Power-Positive Norwegian Office Building Generates Energy And Interest

When most people picture the hum of a bustling city, one of the obvious factors includes the tremendous amounts of energy being expended to keep the wheels of business in motion. However, in Norway, one very northerly city has turned the tables on the necessity of incessant influxes of industrial power, leading to the world's first "power-positive" office building.

As inhabitat.com reports, the Powerhouse at Brattorkaia building relies greatly on solar power, using solar cells as well as heat pumps and heat exchangers to power and warm the building. This solar power is augmented by the crafty construction inherent to the building, which uses a sloped roof to augment optimum solar collection, well-placed solar cells and windows to allow for maximum natural lighting indoors, and practically-sized window openings to maintain temperature. To keep temperatures consistent, water from a nearby fjord will be drawn and used throughout the infrastructure to regulate cooling.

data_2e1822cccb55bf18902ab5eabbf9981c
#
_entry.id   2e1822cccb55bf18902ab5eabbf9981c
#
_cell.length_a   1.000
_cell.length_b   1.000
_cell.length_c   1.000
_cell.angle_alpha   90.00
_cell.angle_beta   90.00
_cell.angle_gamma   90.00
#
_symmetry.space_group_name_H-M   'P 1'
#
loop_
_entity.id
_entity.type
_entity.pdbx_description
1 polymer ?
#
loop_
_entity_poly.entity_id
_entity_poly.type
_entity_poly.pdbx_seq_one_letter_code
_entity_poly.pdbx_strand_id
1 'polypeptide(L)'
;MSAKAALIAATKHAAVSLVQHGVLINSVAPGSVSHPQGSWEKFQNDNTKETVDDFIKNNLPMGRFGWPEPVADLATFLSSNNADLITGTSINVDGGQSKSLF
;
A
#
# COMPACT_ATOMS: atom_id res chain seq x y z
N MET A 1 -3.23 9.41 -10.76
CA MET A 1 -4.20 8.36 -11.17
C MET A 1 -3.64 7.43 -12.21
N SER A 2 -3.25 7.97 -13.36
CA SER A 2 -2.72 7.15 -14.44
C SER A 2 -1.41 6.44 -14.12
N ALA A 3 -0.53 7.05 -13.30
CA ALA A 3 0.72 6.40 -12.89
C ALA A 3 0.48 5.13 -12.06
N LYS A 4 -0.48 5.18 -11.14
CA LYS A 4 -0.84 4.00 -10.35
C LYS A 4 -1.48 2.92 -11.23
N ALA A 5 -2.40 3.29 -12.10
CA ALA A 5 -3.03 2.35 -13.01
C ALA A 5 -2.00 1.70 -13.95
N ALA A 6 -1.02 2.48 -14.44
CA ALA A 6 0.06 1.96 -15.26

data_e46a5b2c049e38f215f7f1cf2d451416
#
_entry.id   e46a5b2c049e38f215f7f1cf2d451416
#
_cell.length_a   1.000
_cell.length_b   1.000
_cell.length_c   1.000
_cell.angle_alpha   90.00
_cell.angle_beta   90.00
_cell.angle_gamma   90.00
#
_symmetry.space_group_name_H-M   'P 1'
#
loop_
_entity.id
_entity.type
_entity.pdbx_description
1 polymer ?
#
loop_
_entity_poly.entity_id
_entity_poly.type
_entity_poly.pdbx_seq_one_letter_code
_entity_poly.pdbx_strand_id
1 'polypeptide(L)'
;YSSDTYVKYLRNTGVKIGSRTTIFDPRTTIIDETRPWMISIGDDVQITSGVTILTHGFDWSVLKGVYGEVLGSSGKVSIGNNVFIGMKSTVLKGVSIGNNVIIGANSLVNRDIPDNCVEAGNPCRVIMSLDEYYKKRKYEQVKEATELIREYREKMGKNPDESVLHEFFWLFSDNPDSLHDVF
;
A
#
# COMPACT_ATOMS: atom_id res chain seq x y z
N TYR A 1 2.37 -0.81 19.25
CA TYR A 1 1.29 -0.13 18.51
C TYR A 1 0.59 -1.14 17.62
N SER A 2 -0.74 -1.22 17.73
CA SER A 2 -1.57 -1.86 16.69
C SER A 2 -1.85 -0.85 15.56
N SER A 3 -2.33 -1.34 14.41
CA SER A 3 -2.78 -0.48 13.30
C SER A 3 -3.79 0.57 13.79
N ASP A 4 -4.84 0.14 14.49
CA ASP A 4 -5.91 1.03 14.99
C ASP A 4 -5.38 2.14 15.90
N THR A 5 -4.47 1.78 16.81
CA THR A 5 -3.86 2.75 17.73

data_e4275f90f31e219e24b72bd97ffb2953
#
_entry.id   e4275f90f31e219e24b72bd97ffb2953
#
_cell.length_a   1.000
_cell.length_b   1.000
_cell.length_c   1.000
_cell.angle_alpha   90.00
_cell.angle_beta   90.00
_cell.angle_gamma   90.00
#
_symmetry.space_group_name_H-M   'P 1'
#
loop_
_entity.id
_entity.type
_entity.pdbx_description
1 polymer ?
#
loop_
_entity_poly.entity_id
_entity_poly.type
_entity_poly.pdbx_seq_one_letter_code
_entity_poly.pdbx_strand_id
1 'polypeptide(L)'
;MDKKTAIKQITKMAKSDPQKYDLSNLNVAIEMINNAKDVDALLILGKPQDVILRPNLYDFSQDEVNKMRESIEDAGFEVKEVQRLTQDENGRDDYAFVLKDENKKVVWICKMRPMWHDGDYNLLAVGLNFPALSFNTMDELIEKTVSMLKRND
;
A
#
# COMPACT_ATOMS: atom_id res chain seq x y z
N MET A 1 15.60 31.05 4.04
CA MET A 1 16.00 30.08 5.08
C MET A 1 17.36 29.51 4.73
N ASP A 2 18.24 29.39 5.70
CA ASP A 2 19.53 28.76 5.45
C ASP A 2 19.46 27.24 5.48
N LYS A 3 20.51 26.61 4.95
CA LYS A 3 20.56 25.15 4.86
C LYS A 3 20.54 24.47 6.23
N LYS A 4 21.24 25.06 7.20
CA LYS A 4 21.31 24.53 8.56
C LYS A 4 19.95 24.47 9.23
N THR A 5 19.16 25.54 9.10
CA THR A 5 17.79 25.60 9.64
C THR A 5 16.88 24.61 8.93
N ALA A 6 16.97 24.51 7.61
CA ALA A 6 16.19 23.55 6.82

The Powerhouse at Brattorkaia building, designed by the pro-sustainable company Snøhetta, is the most northerly of its kind, and the first in Norway. Snøhetta aims to show the world that power-positive buildings can work even in difficult (read: super snowy) climates. With projected power needs of 21 kWh/m²/year and energy production estimated at 49 kWh/m²/year, the building's excess energy generation will easily compensate for the power it took to create it. Other projects from Snøhetta include a "plus house" that creates fully twice the energy that it needs to operate, thus not only being entirely self-sustainable but also generating enough power to charge a car or to give back to the community.

If Norway can fight their serious snow to make a solar building, what is America waiting for?

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